Night Blooming Cereus II

What is this plant?

Epiphyllum oxypetalum, the scientific name for this plant identifies the name “Night Blooming Cereus” as incorrect. The plant is of the genus Epiphyllum, identifying it as an epiphytic organism that grows on the surface of a plant and derives its moisture and nutrients from the air, rain, water (in marine environments) or from debris accumulating around it.  

Nor is it in the tribe Cereeae, derived from the Greek and Latin word for “wax”, “torch” or candle. Plants of the Cereeae tribe, including those in the genus Cereus, are cactus with a columnar structure, are are terrestrial, not epiphytic, plants.

Epiphyllum oxypetalum, also know as Dutchman’s pipe cactus, princess of the night, queen of the night, is a species of cactus and one of the most cultivated species in its genus. E. oxypetalum rarely blooms and only at night, and its flowers are reported to wilt before dawn.

The species name oxypetalum is derived from the word, “oxy” meaning sharp, pointed, acute for the characteristic petal shape.

For the bloom photographed here, I can report it was in this condition 7 am, after sunrise, and did not wilt until after noon.

Click me for the next post of this series.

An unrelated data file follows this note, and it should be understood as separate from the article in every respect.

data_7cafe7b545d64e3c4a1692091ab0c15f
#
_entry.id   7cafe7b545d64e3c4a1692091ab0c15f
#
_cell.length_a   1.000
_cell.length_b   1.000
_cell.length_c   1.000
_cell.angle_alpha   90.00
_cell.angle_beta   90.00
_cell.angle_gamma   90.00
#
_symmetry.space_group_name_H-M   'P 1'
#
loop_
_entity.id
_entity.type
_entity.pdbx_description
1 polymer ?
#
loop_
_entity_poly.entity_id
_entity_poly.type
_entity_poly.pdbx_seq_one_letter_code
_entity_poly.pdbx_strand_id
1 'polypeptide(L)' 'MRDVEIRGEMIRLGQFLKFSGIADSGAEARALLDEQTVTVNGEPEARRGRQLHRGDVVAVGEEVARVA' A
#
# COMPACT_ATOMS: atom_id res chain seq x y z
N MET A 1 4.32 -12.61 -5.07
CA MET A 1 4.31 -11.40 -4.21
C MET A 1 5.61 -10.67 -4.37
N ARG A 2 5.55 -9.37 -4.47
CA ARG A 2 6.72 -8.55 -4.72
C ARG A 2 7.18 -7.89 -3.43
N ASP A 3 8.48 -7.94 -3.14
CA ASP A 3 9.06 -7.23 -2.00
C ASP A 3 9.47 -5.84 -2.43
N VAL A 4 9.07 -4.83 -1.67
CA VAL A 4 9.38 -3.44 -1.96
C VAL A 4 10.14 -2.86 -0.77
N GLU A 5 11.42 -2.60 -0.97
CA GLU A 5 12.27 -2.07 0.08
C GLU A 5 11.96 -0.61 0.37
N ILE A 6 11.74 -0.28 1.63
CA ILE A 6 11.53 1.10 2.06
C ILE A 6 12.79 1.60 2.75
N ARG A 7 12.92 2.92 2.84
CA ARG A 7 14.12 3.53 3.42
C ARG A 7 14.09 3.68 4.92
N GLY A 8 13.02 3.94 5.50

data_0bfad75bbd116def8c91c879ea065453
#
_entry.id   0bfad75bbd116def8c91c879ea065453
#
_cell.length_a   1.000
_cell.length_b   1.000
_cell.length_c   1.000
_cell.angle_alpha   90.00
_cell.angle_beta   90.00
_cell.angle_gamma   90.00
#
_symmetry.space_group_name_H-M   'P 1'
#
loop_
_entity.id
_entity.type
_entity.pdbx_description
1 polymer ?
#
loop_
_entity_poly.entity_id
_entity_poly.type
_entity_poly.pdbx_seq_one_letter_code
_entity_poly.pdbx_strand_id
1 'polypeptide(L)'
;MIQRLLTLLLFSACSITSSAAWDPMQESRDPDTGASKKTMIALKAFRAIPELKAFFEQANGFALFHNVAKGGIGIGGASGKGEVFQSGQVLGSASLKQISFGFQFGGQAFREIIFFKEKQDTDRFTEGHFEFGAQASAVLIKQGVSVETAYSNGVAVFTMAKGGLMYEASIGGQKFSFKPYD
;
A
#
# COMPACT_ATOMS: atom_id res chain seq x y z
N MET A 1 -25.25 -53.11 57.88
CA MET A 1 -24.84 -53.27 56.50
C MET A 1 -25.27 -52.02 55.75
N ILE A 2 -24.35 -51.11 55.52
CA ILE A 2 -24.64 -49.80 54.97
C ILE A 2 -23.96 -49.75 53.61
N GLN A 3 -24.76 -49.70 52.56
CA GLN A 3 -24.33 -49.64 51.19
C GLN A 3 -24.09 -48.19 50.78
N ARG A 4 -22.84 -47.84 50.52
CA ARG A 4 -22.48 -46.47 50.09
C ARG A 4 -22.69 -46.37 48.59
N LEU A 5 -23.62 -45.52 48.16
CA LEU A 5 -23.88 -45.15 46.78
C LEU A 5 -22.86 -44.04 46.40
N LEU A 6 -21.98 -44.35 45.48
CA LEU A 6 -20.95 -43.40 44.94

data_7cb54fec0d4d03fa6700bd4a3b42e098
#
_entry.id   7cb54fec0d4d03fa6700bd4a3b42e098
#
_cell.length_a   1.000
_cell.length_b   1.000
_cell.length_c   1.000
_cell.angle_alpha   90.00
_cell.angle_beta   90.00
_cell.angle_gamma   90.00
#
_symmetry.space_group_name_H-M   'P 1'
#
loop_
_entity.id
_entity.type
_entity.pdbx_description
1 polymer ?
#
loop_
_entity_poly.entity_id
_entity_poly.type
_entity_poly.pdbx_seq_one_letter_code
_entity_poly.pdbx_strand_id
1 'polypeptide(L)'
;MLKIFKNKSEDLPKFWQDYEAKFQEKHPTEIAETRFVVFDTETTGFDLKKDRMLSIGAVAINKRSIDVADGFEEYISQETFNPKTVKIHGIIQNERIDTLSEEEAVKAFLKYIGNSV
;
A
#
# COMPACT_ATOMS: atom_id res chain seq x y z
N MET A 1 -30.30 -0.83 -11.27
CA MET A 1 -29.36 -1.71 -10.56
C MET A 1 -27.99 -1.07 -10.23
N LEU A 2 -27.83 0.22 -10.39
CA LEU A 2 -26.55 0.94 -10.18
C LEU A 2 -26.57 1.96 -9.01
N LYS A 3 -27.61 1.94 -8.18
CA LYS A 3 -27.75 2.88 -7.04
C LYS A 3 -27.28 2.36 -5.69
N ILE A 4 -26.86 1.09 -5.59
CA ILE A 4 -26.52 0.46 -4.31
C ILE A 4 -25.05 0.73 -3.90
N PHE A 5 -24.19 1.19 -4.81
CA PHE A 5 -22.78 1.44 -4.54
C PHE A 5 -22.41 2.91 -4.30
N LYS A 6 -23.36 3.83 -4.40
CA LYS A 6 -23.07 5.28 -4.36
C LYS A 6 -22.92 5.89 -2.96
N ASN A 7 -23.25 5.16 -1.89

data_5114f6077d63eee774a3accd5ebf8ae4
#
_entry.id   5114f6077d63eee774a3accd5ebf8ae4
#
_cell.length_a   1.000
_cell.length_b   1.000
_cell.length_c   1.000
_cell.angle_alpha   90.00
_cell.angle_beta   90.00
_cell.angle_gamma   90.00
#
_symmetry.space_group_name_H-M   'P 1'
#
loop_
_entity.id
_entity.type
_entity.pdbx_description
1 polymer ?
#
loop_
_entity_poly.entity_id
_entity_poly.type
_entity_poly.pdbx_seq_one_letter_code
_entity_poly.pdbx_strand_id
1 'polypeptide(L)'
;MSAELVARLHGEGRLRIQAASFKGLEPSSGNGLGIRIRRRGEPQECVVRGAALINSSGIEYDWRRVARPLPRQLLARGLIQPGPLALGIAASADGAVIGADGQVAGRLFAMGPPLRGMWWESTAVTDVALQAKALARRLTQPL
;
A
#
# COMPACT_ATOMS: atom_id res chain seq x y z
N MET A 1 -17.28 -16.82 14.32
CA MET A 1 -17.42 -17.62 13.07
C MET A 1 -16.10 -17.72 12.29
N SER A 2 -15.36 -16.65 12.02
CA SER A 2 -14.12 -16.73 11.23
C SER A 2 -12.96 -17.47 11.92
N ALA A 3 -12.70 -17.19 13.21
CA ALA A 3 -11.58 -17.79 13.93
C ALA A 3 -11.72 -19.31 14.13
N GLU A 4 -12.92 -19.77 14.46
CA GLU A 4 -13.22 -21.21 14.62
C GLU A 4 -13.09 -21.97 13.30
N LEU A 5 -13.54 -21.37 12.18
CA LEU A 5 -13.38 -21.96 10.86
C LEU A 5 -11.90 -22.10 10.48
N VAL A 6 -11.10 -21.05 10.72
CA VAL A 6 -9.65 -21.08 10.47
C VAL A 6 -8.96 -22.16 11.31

References

Wikipedia, “Epiphyllum, “Epiphyllum oxypetalum,”epiphyte.”

Copyright 2020 Michael Stephen Wills All Rights Reserved

Night Blooming Cereus I

Photomerge vs. high f-stop

It is possible to puzzled over my choice of an ungainly potted plant acquired over two years ago from the Eddydale farm stand. We popped in for tomatoes, sweet corn and watermelons after a hike along nearby Treman Park, I spotted the plant on display in the front. The cashier suggested we visit the greenhouse to view the parent, currently in bloom. Memory of the blossoms were short lived as we lived with this collection of malformed green lobes sprouting long stalks.

The plant occupied a pool-side water barrel summers, a bedroom corner winters. This year, 2020, flower buds formed late July, one on a lengthening stalk. “Dutchman’s pipe cactus” is a popular name, from the appearance of the flower on the end of a stalk turned up with a terminal curve.

Keeping a watch eye on progress, I noted a swelling on Wednesday, September 23rd morning, more pronounced by evening. First thing Thursday morning the flower was in full glory. I used a Canon EOS 5D Mark IV with the Canon EF 70 – 300 mm lens. The variable focal length lens can be used for macros, offering more flexibility compared to the 100 mm macro lens.

For the first three photographs of this series I used the Photoshop feature Photomerge, combining 12 or so image files. For each file the camera was mounted on a Manfrotto BeFree carbon fiber tripod with a ball head. Focus was on manual and, using the screen of the Canon 5D I gradually changed the focus, crisp focus moving between planes. In theory, the Photomerge chooses the best focus for each image producing a perfect result.

As the session progressed the scene brightened and for these last two photographs I used aperture priority at the highest value (36) and autofocus.

Here is a comparison of a merged and high aperture photograph.

Click me for another flower post, “Another Woody Peony.”

Copyright 2020 Michael Stephen Wills All Rights Reserved